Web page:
The institutional system that has evolved to allegedly serve trans women in fact keeps us from effectively organizing. I say “evolved” because the idea of trans people networking hasn’t always been as controlled or exclusive as it is now, and also given that the rise of the Internet has led to a dismissal of need for community space when internet spaces are often equally exclusive and aren’t available to everyone.

But first of all, a little history. I hear quite a bit from trans women about “why don’t we organize like trans men do?” …and, well, the answer is that history. See, once upon a time, support groups were children of the “gender center” model which provided one outlet for where you went if you were trans. The support group was pretty much the free therapy outlet for peer support and also would “instruct” the trans woman in various matters of clothing and “comportment.” Well, at some point trans men ended up in these “gender center” systems and were treated like absolute shit. The support group component wasn’t optional, and oftentimes the people who anointed themselves as gatekeepers of womanhood didn’t know how to deal with someone traveling the Gender Superhighway in the opposite lanes.

In other words, the gender centers really sucked for trans guys. The insults and exclusion came with a desire to network outside the gender center, to go against the direction to never talk to another transsexual outside the gender center, and to overrule the ridiculous hoops that they were required to jump through. This modern concept that trans men only grouped “because they used to be lesbians” is both incorrect in its assumption and completely wrong in its execution. Trans men grouped up to get away from the gender center and work around it. Their exclusion and shitty treatment by those gender centers were part of what contributes to the wide gulf between trans men and trans women, though there have been many actions by trans men since they gained a position of hegemony that they’ve returned that pain hundredfold.

Unfortunately, trans women have stuck to this model: the support group is the one solution for everything. Sure, the rules are a little different, you’re allowed to talk to other trans women now and you don’t have to have the gender center’s blessing, as gender centers have largely become symbolic…but the support group seems to retain a position of supremacy. I live in Seattle, home of the Ingersoll Gender Center’s “support group”, a term I use loosely. The support group is basically your one-stop shop for having judgment passed on your existence and a volley of unsolicited  “passing tips” and measurement of how well you fit a 1950s Stepford Wife model of femininity…and if that’s what you’re going for, great. If you’re not…well, I was told that I’d never be happy unless I purged, called “he” by their facilitator, and informed that I apparently have, wait for it, ‘masculine eye folds’ by a member of the facilitator’s retinue.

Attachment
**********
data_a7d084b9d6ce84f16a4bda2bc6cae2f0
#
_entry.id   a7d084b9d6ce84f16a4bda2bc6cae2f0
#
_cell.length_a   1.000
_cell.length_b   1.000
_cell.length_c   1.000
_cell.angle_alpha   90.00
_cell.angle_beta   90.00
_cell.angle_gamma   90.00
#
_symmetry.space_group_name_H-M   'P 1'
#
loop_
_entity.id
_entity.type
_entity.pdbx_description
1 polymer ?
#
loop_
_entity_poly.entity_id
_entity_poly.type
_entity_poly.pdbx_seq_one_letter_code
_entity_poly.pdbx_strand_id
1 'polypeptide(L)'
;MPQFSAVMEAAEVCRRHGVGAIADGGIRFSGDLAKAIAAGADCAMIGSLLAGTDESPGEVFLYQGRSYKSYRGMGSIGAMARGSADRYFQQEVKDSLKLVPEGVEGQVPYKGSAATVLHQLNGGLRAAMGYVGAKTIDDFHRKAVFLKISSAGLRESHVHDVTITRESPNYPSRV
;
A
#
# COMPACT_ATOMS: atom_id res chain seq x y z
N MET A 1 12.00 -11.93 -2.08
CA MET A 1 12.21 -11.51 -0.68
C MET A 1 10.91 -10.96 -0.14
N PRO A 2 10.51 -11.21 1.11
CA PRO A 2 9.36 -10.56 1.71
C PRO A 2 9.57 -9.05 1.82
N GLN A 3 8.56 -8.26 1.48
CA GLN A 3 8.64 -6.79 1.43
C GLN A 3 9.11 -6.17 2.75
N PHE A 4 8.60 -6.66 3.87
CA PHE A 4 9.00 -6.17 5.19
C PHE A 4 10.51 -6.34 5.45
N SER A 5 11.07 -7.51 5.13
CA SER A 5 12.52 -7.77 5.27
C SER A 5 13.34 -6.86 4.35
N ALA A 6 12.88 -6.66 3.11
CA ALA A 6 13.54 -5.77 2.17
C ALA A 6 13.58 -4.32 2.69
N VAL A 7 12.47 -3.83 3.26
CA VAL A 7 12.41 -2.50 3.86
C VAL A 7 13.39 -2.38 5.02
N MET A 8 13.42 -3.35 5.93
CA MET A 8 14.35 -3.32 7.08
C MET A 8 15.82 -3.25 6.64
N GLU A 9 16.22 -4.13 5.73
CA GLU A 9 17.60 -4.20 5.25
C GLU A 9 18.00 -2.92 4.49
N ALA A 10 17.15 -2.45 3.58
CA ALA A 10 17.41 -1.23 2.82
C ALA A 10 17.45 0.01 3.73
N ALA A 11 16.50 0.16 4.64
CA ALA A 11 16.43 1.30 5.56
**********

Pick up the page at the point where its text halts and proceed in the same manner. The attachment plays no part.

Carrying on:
People like that facilitator at Ingersoll and every trans woman who sees other trans women as nothing more than a paycheck or their dedicated fanbase are nothing more than misery pimps. As someone who’s been pimped out, I feel quite justified in using that word, and these people are indistinguishable from pimps in that they promise you one thing and then there’s an endless list of conditions you can’t actually ever satisfy because the game’s rigged and that’s how it’s designed to be. And if you speak up, the consequences are swift and severe: you can’t be part of the group anymore or you will be shunned if you try. It’s the “You can’t sit here” (think Mean Girls) of trans discourse. And if you’ve ever dealt with the business end of the pimping transaction, “you won’t get (something) unless you behave” is a central and frequently repeated part of how control is exercised.

Now, some pimps are worse than others, but there’s no good pimp. The system is by its very nature exploitative, and the conscious choice of control that is exerted by the misery pimp ensures that people will comply or they won’t get information, they won’t get access to the one space where it’s socially proper to network with other trans women, and they will be excluded. Ingersoll itself has lost much of its importance as it’s no longer host to all the professionals you need to see, but if you’re looking for information about safe electrologists, doctors, or the like, that’s where you’re directed. It still occupies a central place in controlling information and networking with other trans women. You still have to deal with it if you need a primary care physician (or take your chances with the phone book, which hasn’t worked yet for me) or you’re trying to network with other trans women when you don’t magically know other trans women like you’re “supposed to.” My life doesn’t come with a lot of contact with other trans women…I’m not seeing y’all at the playground when I’m nannying, and y’all don’t live in the hood. The support group and its incorporated misery pimps control the opportunity to connect and access to information. It’s all about control.